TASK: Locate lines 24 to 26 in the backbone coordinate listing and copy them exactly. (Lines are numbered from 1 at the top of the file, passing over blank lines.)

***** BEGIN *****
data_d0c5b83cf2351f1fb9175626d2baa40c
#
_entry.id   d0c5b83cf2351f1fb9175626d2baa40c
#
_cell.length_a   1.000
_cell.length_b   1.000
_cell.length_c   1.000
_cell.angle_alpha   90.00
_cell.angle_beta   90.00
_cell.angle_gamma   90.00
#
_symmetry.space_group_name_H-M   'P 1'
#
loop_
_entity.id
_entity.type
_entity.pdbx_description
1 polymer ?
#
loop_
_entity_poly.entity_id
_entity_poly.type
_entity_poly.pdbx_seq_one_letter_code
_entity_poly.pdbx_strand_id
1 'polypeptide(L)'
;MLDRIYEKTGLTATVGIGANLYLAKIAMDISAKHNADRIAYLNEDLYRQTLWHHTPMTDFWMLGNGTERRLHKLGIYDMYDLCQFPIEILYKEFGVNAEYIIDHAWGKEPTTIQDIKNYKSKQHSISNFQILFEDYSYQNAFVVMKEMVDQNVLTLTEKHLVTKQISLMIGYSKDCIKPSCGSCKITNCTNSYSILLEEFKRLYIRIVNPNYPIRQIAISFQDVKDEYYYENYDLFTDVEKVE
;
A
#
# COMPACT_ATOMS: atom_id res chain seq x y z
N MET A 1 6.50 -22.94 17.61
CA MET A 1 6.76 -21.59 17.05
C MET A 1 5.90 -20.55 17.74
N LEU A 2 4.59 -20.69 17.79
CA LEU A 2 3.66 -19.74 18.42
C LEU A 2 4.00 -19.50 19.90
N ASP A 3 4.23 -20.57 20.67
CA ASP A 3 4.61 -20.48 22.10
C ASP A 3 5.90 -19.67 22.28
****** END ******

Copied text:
_entity_poly.pdbx_strand_id
1 'polypeptide(L)'
;MLDRIYEKTGLTATVGIGANLYLAKIAMDISAKHNADRIAYLNEDLYRQTLWHHTPMTDFWMLGNGTERRLHKLGIYDMYDLCQFPIEILYKEFGVNAEYIIDHAWGKEPTTIQDIKNYKSKQHSISNFQILFEDYSYQNAFVVMKEMVDQNVLTLTEKHLVTKQISLMIGYSKDCIKPSCGSCKITNCTNSYSILLEEFKRLYIRIVNPNYPIRQIAISFQDVKDEYYYENYDLFTDVEKVE